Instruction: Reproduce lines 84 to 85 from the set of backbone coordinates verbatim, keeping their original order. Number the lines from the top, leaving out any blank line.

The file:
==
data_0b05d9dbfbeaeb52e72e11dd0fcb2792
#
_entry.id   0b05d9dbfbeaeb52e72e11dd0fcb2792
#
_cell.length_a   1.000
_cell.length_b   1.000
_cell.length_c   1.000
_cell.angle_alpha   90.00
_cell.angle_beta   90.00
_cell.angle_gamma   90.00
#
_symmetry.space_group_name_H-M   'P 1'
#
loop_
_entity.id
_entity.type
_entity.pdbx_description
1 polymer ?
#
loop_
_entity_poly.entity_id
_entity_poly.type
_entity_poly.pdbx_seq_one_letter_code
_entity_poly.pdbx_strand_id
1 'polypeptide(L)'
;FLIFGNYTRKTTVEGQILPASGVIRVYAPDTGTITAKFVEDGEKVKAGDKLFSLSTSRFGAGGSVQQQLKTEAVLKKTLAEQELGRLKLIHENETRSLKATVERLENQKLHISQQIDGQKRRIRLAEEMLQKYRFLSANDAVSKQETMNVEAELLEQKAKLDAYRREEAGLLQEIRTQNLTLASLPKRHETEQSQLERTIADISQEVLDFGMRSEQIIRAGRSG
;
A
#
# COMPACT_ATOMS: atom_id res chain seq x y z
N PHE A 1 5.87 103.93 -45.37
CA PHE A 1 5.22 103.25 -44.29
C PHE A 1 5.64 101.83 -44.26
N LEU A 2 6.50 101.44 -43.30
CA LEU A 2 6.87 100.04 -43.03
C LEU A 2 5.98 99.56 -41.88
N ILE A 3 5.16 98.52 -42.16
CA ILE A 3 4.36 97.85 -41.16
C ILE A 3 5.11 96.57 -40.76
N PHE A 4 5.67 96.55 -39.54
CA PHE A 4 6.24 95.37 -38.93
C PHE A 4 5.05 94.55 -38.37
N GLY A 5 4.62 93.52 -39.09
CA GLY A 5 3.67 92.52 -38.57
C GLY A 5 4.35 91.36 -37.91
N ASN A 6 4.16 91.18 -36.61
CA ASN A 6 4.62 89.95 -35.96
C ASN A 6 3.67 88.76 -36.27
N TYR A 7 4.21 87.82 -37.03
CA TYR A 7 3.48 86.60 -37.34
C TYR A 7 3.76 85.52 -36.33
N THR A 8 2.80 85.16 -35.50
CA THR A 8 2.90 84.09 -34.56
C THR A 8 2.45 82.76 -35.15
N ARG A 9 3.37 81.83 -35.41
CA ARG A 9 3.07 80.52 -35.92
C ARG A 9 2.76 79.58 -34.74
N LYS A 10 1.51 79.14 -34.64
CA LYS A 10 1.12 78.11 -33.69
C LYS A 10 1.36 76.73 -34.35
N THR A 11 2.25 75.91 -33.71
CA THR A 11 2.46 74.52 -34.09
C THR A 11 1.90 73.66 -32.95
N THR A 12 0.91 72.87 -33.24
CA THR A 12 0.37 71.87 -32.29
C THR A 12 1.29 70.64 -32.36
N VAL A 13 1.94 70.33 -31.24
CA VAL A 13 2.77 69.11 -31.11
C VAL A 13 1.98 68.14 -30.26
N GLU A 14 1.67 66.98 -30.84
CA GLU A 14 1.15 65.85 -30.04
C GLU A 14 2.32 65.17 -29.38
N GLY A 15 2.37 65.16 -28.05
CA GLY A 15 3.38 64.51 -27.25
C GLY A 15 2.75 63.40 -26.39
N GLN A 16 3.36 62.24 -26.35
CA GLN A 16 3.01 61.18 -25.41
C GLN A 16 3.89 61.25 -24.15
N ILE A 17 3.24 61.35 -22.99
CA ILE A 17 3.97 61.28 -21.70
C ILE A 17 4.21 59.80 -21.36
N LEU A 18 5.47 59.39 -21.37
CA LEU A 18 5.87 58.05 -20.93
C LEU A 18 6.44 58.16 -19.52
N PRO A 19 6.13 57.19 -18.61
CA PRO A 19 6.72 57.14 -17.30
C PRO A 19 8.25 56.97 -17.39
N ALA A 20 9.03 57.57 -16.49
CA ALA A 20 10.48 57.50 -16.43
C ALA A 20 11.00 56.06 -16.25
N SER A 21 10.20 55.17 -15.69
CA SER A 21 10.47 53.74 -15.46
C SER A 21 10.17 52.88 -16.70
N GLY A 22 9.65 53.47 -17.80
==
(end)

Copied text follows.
C LEU A 18 6.44 58.16 -19.52
N PRO A 19 6.13 57.19 -18.61